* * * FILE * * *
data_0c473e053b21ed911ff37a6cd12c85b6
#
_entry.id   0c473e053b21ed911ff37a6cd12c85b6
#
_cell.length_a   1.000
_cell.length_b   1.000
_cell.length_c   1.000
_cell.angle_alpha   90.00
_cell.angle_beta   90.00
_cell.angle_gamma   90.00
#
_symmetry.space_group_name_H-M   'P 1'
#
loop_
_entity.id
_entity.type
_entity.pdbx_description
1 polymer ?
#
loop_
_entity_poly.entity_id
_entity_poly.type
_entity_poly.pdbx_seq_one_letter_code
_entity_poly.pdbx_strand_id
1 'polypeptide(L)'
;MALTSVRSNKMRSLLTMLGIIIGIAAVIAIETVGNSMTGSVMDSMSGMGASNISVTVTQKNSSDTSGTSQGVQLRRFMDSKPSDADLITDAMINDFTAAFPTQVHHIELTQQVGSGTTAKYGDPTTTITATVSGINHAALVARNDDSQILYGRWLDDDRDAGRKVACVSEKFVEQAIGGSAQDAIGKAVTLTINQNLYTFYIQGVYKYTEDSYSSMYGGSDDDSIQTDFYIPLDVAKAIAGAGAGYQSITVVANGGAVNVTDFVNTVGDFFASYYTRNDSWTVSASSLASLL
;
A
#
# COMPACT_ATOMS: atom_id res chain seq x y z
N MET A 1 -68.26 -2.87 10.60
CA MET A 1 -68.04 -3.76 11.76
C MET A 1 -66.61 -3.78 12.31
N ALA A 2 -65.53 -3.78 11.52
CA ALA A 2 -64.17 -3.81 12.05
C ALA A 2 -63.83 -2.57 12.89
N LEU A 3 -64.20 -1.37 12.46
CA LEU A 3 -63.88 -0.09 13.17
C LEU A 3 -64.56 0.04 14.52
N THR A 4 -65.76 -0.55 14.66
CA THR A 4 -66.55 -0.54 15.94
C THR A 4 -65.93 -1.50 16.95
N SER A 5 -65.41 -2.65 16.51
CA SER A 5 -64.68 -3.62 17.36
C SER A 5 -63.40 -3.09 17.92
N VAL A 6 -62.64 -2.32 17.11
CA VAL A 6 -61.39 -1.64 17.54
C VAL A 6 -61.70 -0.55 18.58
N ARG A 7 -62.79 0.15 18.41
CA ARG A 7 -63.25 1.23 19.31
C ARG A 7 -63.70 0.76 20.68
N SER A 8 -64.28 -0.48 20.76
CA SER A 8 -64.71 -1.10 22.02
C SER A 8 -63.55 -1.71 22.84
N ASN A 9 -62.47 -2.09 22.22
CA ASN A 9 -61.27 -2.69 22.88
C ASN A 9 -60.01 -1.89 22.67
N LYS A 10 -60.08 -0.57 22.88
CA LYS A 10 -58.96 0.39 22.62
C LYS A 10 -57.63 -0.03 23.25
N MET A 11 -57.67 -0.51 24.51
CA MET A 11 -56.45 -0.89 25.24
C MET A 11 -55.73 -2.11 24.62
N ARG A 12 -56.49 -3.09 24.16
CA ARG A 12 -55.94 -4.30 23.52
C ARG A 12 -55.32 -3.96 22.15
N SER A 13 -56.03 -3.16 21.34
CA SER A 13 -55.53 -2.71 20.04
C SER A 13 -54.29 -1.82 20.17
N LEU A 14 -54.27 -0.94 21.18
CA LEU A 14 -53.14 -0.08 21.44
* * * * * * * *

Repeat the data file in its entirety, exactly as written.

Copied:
data_0c473e053b21ed911ff37a6cd12c85b6
#
_entry.id   0c473e053b21ed911ff37a6cd12c85b6
#
_cell.length_a   1.000
_cell.length_b   1.000
_cell.length_c   1.000
_cell.angle_alpha   90.00
_cell.angle_beta   90.00
_cell.angle_gamma   90.00
#
_symmetry.space_group_name_H-M   'P 1'
#
loop_
_entity.id
_entity.type
_entity.pdbx_description
1 polymer ?
#
loop_
_entity_poly.entity_id
_entity_poly.type
_entity_poly.pdbx_seq_one_letter_code
_entity_poly.pdbx_strand_id
1 'polypeptide(L)'
;MALTSVRSNKMRSLLTMLGIIIGIAAVIAIETVGNSMTGSVMDSMSGMGASNISVTVTQKNSSDTSGTSQGVQLRRFMDSKPSDADLITDAMINDFTAAFPTQVHHIELTQQVGSGTTAKYGDPTTTITATVSGINHAALVARNDDSQILYGRWLDDDRDAGRKVACVSEKFVEQAIGGSAQDAIGKAVTLTINQNLYTFYIQGVYKYTEDSYSSMYGGSDDDSIQTDFYIPLDVAKAIAGAGAGYQSITVVANGGAVNVTDFVNTVGDFFASYYTRNDSWTVSASSLASLL
;
A
#
# COMPACT_ATOMS: atom_id res chain seq x y z
N MET A 1 -68.26 -2.87 10.60
CA MET A 1 -68.04 -3.76 11.76
C MET A 1 -66.61 -3.78 12.31
N ALA A 2 -65.53 -3.78 11.52
CA ALA A 2 -64.17 -3.81 12.05
C ALA A 2 -63.83 -2.57 12.89
N LEU A 3 -64.20 -1.37 12.46
CA LEU A 3 -63.88 -0.09 13.17
C LEU A 3 -64.56 0.04 14.52
N THR A 4 -65.76 -0.55 14.66
CA THR A 4 -66.55 -0.54 15.94
C THR A 4 -65.93 -1.50 16.95
N SER A 5 -65.41 -2.65 16.51
CA SER A 5 -64.68 -3.62 17.36
C SER A 5 -63.40 -3.09 17.92
N VAL A 6 -62.64 -2.32 17.11
CA VAL A 6 -61.39 -1.64 17.54
C VAL A 6 -61.70 -0.55 18.58
N ARG A 7 -62.79 0.15 18.41
CA ARG A 7 -63.25 1.23 19.31
C ARG A 7 -63.70 0.76 20.68
N SER A 8 -64.28 -0.48 20.76
CA SER A 8 -64.71 -1.10 22.02
C SER A 8 -63.55 -1.71 22.84
N ASN A 9 -62.47 -2.09 22.22
CA ASN A 9 -61.27 -2.69 22.88
C ASN A 9 -60.01 -1.89 22.67
N LYS A 10 -60.08 -0.57 22.88
CA LYS A 10 -58.96 0.39 22.62
C LYS A 10 -57.63 -0.03 23.25
N MET A 11 -57.67 -0.51 24.51
CA MET A 11 -56.45 -0.89 25.24
C MET A 11 -55.73 -2.11 24.62
N ARG A 12 -56.49 -3.09 24.16
CA ARG A 12 -55.94 -4.30 23.52
C ARG A 12 -55.32 -3.96 22.15
N SER A 13 -56.03 -3.16 21.34
CA SER A 13 -55.53 -2.71 20.04
C SER A 13 -54.29 -1.82 20.17
N LEU A 14 -54.27 -0.94 21.18
CA LEU A 14 -53.14 -0.08 21.44